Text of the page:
Now in its 23rd year, “Life in the Boardroom” is the most comprehensive study of its kind with more responses this year than ever before.The 502 directors – 316 chairmen and 186 non-executive directors – who have contributed to the survey provided data on 1,328 appointments on FTSE main market, AIM and private company boards, including private equity-backed businesses, across all sectors.
In summary, the role of the chairman and NED has never been more important nor more challenging and, whilst the financial rewards are generally not comparable to those for executive roles, the ideal non-executive is one who does not need the position for money and has chosen the company as much as vice-versa. 2013 is bringing its own challenges, but overwhelmingly the conclusion in this study is that the UK corporate governance model is still the clear favourite choice of most global firms and this, in no small measure, is down to the quality of its chairmen and NEDs.
Some key points are:
- 82% of NEDs did not have a pay increase last year (2012) and 84% do not expect one this year.
- Shares & options form an important part of remuneration for a small % of chairmen & NEDs in the UK; but more than 50% of NEDs in the US
- Increasingly, NEDs think the existing executive reward model is broken (too short term, not enough equity & too much reward for failure).
- NEDs’’ rank their most important role as Strategy, with the main NED contribution being to challenge & help to develop strategy proposals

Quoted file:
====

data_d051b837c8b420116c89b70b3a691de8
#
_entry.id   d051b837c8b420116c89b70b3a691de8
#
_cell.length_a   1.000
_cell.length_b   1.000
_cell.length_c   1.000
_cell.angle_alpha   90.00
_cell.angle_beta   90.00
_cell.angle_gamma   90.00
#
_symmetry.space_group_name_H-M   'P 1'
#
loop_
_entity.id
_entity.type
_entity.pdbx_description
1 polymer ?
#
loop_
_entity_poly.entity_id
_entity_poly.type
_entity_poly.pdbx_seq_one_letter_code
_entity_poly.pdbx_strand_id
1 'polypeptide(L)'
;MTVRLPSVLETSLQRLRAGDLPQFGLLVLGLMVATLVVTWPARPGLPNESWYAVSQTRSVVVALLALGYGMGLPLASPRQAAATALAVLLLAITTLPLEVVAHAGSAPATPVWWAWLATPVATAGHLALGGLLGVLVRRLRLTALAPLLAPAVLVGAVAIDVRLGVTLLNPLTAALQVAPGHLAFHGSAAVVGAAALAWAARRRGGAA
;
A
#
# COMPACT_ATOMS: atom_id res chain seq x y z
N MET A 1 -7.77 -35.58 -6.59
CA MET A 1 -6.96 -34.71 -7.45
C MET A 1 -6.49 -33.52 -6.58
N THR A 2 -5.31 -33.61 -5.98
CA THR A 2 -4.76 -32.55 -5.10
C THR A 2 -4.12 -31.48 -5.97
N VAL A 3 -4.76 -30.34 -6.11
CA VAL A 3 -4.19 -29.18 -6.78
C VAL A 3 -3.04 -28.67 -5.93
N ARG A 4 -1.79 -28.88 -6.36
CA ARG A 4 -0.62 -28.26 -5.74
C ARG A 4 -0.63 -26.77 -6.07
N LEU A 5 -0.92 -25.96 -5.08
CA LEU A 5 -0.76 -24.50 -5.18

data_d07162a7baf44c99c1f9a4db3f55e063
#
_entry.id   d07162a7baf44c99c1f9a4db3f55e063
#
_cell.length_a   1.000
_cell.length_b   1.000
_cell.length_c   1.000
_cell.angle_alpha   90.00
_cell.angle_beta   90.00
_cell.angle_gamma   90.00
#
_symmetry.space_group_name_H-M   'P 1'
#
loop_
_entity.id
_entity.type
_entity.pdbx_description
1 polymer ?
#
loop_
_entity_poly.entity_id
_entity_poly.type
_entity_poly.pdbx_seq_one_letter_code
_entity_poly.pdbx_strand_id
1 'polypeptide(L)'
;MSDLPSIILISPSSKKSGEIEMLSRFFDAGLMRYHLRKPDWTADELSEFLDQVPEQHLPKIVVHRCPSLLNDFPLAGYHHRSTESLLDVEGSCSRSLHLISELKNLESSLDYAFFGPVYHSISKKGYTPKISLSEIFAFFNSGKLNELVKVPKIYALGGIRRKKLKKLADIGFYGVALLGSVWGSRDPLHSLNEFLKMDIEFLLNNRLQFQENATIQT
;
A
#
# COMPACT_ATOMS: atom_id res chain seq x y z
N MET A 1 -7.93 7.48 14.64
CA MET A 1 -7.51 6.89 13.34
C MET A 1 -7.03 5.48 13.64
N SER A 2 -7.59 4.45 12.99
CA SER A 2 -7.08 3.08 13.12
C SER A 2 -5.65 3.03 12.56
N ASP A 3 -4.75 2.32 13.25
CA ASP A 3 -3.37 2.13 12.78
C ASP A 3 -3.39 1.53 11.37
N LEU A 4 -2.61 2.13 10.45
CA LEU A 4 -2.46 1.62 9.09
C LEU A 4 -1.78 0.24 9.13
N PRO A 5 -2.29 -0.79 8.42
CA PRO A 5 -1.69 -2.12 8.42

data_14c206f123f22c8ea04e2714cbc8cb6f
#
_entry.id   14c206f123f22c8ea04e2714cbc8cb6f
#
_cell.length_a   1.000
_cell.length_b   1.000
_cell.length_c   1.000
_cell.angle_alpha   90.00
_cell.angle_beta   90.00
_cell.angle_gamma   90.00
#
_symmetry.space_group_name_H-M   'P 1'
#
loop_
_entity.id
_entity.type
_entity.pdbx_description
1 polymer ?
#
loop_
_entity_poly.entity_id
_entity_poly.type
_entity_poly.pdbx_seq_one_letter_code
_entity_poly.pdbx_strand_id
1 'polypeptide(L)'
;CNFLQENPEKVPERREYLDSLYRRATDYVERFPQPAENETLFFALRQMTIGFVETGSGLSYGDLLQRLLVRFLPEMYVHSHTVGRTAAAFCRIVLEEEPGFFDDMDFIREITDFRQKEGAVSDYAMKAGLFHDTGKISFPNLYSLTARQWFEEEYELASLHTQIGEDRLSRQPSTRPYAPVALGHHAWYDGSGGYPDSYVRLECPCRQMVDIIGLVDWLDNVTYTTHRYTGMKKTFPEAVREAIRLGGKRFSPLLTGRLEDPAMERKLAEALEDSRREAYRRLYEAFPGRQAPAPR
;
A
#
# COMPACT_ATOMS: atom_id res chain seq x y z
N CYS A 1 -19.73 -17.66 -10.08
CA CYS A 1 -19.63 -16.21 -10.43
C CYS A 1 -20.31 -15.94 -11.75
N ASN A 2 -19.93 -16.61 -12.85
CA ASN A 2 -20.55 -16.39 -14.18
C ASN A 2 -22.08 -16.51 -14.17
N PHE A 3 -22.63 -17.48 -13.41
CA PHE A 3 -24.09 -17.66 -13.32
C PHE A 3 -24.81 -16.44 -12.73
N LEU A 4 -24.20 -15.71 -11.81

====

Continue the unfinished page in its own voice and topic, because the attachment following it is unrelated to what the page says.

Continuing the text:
The 3 Graces is most grateful to Directorbank Group for permission to share the whole report, which can be downloaded by clicking on the link here:
In mid-2012, KPMG and Directorbank commissioned independent research consultancy Private Equity Research Limited to undertake a comprehensive survey of more than 300 non-executive directors and senior management who had experience of working with private equity firms.
The purpose was to look in depth at how private equity executives interact with their portfolio companies and reveal the strengths of the private equity approach, as well as the weaknesses.
The aim in carrying out this research is to contribute to the development of best practice in this key area, through increasing our private equity clients’ understanding of the issues that arise when working with senior management and the board.
The research reveals that private equity directors are generally highly regarded for their deal-making and financing skills. However, according to participants in the survey, their effectiveness when interacting with portfolio companies is more variable. The most effective make a real effort to build a relationship of trust with management and actively use their skills, knowledge and network of contacts. The least effective are perceived to add limited value beyond providing capital.
The whole report can be found by following the link below. The 3 Graces is most grateful to Directorbank for permission to use the work.
In 1776, Adam Smith published his ‘Wealth of Nations’, arguing that commerce and production were the source of wealth. Government began to seem like an obstruction and a largely unnecessary cost. Its beneficial role was limited, said Smith, to enforcing contracts and protecting property.
The school of laissez-faire economics maintained that government was a ‘necessary evil’, to be restrained as much as possible. The “government that governs best”, as Jefferson put it, “is the one that governs least”. This is, of course, another way of saying that government – like every other natural phenomenon – is subject to the law of declining marginal utility. A little government is probably a good thing. The energy put into a system of public order, dispute resolution, and certain minimal public services may give a positive return on investment. But the point of diminishing returns is reached quickly. For reference, the table below is the ‘take’ by modern governments today:Read More»